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’10 date still set for train station

Although there have been some delays along the way, it appears a June 11, 2010 dedication date for the new train station still may be possible to meet.
Pulaski Town Manager John Hawley said earlier this year the goal is to have the train station ready for re-dedication on that date. He noted that June 11 would be the anniversary of the original dedication of the train station, which was constructed in the late 1880′s.
Hawley had thought that delays in reaching contract agreements between the town, architects and insurance company might prevent the town from reaching its goal date for the dedication.
However, he said he has been told the date still may be possible to meet.
The town still doesn’t know whether it will have to pay for the sprinkler system in the building. Hawley said he is pushing for an answer from the insurance company this week in order to move the project along.
The insurance company doesn’t want to cover the estimated $80,000 to $105,000 cost for installing the sprinkler system because the original building, gutted by fire in November, was not equipped with one.
The town contends the system should be part of the insurance coverage because, without the system, the station would not meet state code in a manner where it could be used for indoor public gatherings, as it was in the past.
Hawley said he expects to be able to put the construction out to bid in early July.

’10 date still set for train station

Although there have been some delays along the way, it appears a June 11, 2010 dedication date for the new train station still may be possible to meet.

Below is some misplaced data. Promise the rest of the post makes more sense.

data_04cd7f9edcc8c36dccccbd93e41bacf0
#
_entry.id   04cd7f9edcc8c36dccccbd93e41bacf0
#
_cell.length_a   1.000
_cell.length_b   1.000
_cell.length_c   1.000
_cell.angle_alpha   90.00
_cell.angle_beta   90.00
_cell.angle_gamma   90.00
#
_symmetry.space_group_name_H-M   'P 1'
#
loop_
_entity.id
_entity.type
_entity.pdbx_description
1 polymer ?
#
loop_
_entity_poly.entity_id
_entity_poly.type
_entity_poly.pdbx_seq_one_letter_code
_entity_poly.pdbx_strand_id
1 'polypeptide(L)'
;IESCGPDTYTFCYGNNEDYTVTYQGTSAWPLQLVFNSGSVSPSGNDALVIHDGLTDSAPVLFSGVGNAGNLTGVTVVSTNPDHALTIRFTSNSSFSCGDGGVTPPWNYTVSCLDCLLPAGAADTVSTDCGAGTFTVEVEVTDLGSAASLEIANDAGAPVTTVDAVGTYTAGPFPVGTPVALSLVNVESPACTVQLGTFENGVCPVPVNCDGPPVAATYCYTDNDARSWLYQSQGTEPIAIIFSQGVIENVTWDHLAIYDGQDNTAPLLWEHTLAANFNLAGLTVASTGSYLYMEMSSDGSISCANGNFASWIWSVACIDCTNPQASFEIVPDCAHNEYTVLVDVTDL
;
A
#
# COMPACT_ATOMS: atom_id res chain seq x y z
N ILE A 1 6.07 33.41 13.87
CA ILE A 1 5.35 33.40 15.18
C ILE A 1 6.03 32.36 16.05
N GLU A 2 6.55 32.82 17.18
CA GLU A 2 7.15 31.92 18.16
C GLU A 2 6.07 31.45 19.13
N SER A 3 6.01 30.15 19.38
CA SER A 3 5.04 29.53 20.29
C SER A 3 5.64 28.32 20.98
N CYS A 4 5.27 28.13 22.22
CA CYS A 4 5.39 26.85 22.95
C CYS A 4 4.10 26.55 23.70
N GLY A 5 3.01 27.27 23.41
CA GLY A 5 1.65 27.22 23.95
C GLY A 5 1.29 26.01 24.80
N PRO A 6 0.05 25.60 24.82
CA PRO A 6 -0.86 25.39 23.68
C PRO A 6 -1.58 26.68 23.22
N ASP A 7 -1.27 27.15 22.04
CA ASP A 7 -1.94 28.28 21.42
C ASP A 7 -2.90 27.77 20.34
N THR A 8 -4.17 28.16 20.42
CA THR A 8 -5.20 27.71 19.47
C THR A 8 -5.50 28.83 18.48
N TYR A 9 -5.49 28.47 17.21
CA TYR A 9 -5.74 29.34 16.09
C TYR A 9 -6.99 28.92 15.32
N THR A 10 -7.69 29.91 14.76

Pulaski Town Manager John Hawley said earlier this year the goal is to have the train station ready for re-dedication on that date. He noted that June 11 would be the anniversary of the original dedication of the train station, which was constructed in the late 1880′s.
Hawley had thought that delays in reaching contract agreements between the town, architects and insurance company might prevent the town from reaching its goal date for the dedication.
However, he said he has been told the date still may be possible to meet.
The town still doesn’t know whether it will have to pay for the sprinkler system in the building. Hawley said he is pushing for an answer from the insurance company this week in order to move the project along.
The insurance company doesn’t want to cover the estimated $80,000 to $105,000 cost for installing the sprinkler system because the original building, gutted by fire in November, was not equipped with one.
The town contends the system should be part of the insurance coverage because, without the system, the station would not meet state code in a manner where it could be used for indoor public gatherings, as it was in the past.
Hawley said he expects to be able to put the construction out to bid in early July.